San Antonio wants more control over its wastewater.
"A bid by San Antonio’s water utility to declare ownership of the sewage it treats and releases has sparked a regional tug-of-war — one that could become more common as Texas’ thirsty water users struggle to protect their supplies," the Texas Tribune reported.
The backdrop: "Every year, SAWS treats close to 33 billion gallons of wastewater and discharges it into the San Antonio River. (Another 8 billion gallons are treated and used by golf courses and industrial customers.) Because Texas water law says all surface water is owned by the state, the city effectively cedes ownership of it once it is released into the river," the report said.
In a nutshell, here's what SAWS is seeking: “What we’d like to do is to get authorization to retain ownership of [our] water, even after it’s put into the river,” said San Antonio Water System (SAWS) spokesman Greg Flores in the Tribune. “We do own that asset. Our ratepayers own that asset.”
"SAWS operates the largest direct recycled water system in the United States," the San Antonio Business Journal reported.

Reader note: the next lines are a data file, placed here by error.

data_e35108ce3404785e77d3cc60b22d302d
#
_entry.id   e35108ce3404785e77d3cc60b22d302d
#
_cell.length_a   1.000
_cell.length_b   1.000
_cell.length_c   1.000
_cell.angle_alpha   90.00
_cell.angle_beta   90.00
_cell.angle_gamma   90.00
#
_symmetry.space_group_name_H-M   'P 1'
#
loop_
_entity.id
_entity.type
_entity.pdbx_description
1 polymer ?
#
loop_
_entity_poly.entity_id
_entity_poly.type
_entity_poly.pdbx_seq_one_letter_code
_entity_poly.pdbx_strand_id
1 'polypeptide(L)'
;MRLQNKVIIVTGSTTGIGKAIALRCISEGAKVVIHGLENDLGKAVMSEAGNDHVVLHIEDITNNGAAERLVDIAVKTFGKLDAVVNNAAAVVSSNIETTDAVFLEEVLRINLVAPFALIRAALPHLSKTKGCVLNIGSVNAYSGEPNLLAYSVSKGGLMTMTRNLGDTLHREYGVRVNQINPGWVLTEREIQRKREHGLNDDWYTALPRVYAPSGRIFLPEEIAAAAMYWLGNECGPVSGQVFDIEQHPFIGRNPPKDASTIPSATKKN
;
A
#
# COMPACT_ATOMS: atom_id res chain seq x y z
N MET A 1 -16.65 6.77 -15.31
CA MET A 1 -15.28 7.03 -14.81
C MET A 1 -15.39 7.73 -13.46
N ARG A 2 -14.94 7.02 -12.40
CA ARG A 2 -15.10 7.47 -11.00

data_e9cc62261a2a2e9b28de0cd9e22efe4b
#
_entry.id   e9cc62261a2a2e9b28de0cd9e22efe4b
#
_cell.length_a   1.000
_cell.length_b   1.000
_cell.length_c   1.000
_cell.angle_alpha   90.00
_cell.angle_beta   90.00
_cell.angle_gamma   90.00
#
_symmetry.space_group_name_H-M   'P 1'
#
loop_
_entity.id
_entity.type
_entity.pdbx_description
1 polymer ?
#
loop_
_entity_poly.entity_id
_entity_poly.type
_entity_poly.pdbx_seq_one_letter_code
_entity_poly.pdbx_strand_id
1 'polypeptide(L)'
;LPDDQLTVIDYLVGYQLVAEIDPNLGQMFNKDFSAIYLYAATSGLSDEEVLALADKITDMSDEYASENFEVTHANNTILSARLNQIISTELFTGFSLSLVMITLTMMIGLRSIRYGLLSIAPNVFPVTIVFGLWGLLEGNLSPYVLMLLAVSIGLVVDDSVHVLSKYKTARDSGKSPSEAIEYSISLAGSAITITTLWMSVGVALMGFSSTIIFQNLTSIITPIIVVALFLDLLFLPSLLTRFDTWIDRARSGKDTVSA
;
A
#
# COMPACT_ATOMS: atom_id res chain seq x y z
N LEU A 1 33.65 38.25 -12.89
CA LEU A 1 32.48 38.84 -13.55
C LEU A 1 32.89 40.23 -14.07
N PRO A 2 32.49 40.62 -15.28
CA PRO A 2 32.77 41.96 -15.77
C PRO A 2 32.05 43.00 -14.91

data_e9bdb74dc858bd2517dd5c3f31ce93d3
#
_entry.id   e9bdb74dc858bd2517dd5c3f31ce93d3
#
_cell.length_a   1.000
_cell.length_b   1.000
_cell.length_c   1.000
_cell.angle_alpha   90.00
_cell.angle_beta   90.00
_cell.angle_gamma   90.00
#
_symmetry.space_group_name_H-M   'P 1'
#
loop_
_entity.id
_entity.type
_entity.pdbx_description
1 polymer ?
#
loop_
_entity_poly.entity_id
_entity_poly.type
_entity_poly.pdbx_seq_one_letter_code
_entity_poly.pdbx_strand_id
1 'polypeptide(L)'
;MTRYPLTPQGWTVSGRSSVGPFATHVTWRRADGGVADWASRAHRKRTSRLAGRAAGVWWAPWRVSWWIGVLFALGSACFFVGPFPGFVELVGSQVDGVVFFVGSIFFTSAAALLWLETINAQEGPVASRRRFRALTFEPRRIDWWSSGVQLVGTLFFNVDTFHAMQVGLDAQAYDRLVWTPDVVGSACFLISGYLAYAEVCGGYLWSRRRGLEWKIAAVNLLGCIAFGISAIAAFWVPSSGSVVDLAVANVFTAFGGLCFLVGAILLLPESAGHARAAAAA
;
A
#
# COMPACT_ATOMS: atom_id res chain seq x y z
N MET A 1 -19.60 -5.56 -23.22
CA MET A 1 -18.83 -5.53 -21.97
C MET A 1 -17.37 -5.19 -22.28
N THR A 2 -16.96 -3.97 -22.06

The opposition to this idea includes "water users downstream from San Antonio's wastewater treatment plant," according to the Tribune. They say the effort, if approved, "could severely limit their water resources, especially in times of drought. The San Antonio River flows into the Guadalupe River and then down to San Antonio Bay, and many significant water users lie along that route," the Tribune said.
The Texas Commission on Environmental Quality (TCEQ) is expected to weigh in on the issue, according to the Victoria Advocate.
If the TCEQ approves San Antonio's proposal, agencies other than SAWS would not be able to take the wastewater that SAWS treats out of the river, the utility's spokesman Greg Flores said in the report.
He added that the water system does not know "if TCEQ allows other agencies to draw out the water it puts into the river currently. But the authorization would ensure San Antonio's reclaimed water flows the 250-mile route to the bay and coastal estuaries, which support important Texas wildlife," the Advocate reported.
Image credit: "River," © 2010 Moyan_Brenn, used under a Attribution 2.0 Generic license: http://creativecommons.org/licenses/by/2.0/
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